Pretending he is someone else, he offered Cronus a herbal-based potion that caused him to get sick to his stomach. Since Cronus hadn’t chewed his children, Hestia, Hera, Demeter, Poseidon, and Pluto managed to escape**.
What followed was a ten-year war between the Olympians and the Titans, known as the “Titanomachy”. The battles took place in Thessaly and resulted in the victory of the Olympians who not only overthrew Cronus but managed to castrate him. According to Hesiod, this action resulted to the birth of Aphrodite. However, according to Homer, the goddess of love and beauty was the daughter of Zeus and Dione.
The Rise of The Gods and Goddesses of Mount Olympus
After the war, the Titans were locked in Tartarus, the darkest part of the underworld and the Olympians took over Mount Olympus. Zeus and Hera got married and became the king and queen of the gods. Zeus in particular became the ruler of the sky and the earth and was given the lightning as a weapon. Pluto*** became the ruler of Hades, the underworld, and Poseidon took over the seas. Pluto was considered a chthonic deity after taking over Hades; therefore, he was not considered as part of the twelve Olympian gods and goddesses.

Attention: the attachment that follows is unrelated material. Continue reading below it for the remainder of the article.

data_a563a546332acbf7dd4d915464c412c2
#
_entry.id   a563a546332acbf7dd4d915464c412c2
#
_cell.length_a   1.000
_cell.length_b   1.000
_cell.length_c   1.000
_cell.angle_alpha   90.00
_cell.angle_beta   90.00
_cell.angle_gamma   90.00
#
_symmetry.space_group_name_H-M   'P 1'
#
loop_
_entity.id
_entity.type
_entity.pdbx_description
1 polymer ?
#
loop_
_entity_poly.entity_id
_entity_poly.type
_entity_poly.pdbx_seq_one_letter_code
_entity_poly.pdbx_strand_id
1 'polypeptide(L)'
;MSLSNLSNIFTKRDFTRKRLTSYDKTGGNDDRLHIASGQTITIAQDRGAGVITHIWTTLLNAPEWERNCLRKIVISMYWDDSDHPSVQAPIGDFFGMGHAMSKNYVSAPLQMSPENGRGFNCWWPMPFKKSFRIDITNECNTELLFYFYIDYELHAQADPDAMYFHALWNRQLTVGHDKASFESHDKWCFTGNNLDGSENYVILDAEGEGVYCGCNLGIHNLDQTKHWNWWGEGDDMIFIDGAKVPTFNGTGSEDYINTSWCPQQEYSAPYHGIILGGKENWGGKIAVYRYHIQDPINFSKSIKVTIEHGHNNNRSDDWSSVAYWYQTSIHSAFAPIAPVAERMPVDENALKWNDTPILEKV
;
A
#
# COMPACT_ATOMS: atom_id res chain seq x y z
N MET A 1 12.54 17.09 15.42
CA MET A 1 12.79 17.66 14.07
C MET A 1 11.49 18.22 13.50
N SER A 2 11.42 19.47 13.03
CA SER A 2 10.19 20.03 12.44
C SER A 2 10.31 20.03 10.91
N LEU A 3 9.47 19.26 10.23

Since we are going to be talking about the different gods and goddesses on separate occasions, let’s see how all of the twelve gods and goddesses were related to each other.
Siblings: Zeus, Demeter, Hera, Hestia, Poseidon, (Pluto), Aphrodite
Spouses: Zeus and Hera
Children: Dionysus, Apollo, Artemis, Ares, Hephaestus, Athena, (Persephone) etc.
Note1: The gods and goddesses in brackets are chthonic deities and not part of the twelve gods and goddesses of Mount Olympus.
Note2: Only Hephaestus and Dionysus were children of Zeus and Hera; Zeus had many extramarital affairs that resulted in pregnancies (Apollo, Artemis, Dionysus etc.), while some of the children
*other sources mention a nymph.
**there are other variations of the myth that want Zeus conducting a C-section to his father and rescuing his siblings.
***Also known as Hades; Hades is the name of the underworld.